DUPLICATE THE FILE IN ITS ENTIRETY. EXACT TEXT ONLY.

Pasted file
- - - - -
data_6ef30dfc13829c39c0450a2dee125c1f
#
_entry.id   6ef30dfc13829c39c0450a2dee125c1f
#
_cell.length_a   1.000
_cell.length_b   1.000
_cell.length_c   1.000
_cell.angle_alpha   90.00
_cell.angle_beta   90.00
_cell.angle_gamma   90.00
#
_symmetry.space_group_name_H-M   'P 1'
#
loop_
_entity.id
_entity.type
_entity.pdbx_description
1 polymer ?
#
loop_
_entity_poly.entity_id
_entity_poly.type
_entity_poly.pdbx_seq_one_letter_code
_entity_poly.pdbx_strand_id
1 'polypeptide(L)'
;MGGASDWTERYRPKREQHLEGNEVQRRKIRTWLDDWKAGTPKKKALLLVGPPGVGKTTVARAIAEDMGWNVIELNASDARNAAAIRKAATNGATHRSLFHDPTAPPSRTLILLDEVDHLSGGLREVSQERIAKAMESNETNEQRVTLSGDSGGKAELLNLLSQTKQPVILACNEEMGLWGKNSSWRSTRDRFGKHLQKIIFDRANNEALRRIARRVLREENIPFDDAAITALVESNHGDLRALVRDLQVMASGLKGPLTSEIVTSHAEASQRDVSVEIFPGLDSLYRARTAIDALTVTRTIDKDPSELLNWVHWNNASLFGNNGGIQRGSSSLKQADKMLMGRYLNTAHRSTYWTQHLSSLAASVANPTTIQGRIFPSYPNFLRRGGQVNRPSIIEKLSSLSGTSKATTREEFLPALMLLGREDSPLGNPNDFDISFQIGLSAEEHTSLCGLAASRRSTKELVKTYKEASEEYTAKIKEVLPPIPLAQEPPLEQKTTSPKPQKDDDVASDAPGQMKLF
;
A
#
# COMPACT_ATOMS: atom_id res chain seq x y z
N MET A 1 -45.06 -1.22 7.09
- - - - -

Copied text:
data_6ef30dfc13829c39c0450a2dee125c1f
#
_entry.id   6ef30dfc13829c39c0450a2dee125c1f
#
_cell.length_a   1.000
_cell.length_b   1.000
_cell.length_c   1.000
_cell.angle_alpha   90.00
_cell.angle_beta   90.00
_cell.angle_gamma   90.00
#
_symmetry.space_group_name_H-M   'P 1'
#
loop_
_entity.id
_entity.type
_entity.pdbx_description
1 polymer ?
#
loop_
_entity_poly.entity_id
_entity_poly.type
_entity_poly.pdbx_seq_one_letter_code
_entity_poly.pdbx_strand_id
1 'polypeptide(L)'
;MGGASDWTERYRPKREQHLEGNEVQRRKIRTWLDDWKAGTPKKKALLLVGPPGVGKTTVARAIAEDMGWNVIELNASDARNAAAIRKAATNGATHRSLFHDPTAPPSRTLILLDEVDHLSGGLREVSQERIAKAMESNETNEQRVTLSGDSGGKAELLNLLSQTKQPVILACNEEMGLWGKNSSWRSTRDRFGKHLQKIIFDRANNEALRRIARRVLREENIPFDDAAITALVESNHGDLRALVRDLQVMASGLKGPLTSEIVTSHAEASQRDVSVEIFPGLDSLYRARTAIDALTVTRTIDKDPSELLNWVHWNNASLFGNNGGIQRGSSSLKQADKMLMGRYLNTAHRSTYWTQHLSSLAASVANPTTIQGRIFPSYPNFLRRGGQVNRPSIIEKLSSLSGTSKATTREEFLPALMLLGREDSPLGNPNDFDISFQIGLSAEEHTSLCGLAASRRSTKELVKTYKEASEEYTAKIKEVLPPIPLAQEPPLEQKTTSPKPQKDDDVASDAPGQMKLF
;
A
#
# COMPACT_ATOMS: atom_id res chain seq x y z
N MET A 1 -45.06 -1.22 7.09